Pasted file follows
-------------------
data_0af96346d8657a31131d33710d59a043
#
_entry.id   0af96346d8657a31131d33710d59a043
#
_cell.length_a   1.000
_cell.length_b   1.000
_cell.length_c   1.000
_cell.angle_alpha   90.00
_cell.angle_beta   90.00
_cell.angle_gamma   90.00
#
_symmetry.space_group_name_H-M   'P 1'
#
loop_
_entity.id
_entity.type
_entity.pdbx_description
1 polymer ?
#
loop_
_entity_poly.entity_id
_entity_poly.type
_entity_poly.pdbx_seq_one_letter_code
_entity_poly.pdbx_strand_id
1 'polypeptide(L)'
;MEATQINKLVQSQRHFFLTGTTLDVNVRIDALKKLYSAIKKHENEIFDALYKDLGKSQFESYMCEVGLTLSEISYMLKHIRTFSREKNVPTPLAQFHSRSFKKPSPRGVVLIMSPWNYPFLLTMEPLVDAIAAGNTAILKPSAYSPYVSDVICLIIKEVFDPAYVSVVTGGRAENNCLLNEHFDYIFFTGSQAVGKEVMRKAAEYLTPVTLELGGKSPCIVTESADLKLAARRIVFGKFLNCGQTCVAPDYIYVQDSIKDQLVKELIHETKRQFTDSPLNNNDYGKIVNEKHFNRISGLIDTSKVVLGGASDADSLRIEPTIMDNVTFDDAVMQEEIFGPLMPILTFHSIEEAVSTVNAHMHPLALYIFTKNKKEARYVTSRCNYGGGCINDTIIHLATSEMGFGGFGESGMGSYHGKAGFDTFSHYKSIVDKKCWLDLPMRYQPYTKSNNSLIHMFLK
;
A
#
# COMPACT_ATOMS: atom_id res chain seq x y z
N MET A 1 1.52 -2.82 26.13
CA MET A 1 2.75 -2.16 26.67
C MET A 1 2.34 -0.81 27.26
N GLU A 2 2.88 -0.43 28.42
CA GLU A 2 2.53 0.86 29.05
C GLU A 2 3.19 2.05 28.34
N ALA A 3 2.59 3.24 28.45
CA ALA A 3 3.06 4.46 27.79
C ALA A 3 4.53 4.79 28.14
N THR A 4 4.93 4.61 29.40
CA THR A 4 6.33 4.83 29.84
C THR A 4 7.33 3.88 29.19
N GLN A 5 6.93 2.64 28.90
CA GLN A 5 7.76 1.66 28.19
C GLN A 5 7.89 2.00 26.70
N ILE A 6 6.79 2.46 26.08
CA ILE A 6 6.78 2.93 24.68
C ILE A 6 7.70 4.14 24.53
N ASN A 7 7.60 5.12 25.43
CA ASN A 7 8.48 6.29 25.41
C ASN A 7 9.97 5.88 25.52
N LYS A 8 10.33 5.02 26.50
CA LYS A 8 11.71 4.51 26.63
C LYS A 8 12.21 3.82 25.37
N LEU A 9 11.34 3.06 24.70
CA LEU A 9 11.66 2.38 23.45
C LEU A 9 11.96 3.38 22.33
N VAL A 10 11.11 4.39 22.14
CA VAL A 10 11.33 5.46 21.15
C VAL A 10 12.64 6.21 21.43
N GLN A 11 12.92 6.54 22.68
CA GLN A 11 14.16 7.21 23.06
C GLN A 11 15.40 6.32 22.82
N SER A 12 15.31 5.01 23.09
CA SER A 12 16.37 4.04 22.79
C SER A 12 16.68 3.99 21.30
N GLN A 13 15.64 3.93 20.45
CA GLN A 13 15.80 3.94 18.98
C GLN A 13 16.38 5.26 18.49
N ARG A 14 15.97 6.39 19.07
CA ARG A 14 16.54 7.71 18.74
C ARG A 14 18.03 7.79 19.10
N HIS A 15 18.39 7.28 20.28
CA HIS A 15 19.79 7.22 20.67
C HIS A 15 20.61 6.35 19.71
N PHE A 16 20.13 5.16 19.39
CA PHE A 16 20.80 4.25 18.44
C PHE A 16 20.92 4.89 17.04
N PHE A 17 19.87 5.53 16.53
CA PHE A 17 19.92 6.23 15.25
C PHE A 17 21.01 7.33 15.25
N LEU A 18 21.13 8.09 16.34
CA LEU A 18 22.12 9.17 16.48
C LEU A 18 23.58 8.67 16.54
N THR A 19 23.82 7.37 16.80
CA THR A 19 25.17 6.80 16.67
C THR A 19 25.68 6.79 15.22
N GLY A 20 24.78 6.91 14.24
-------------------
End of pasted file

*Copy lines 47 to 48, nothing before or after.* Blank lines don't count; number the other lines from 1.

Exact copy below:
CA ILE A 6 6.78 2.93 24.68
C ILE A 6 7.70 4.14 24.53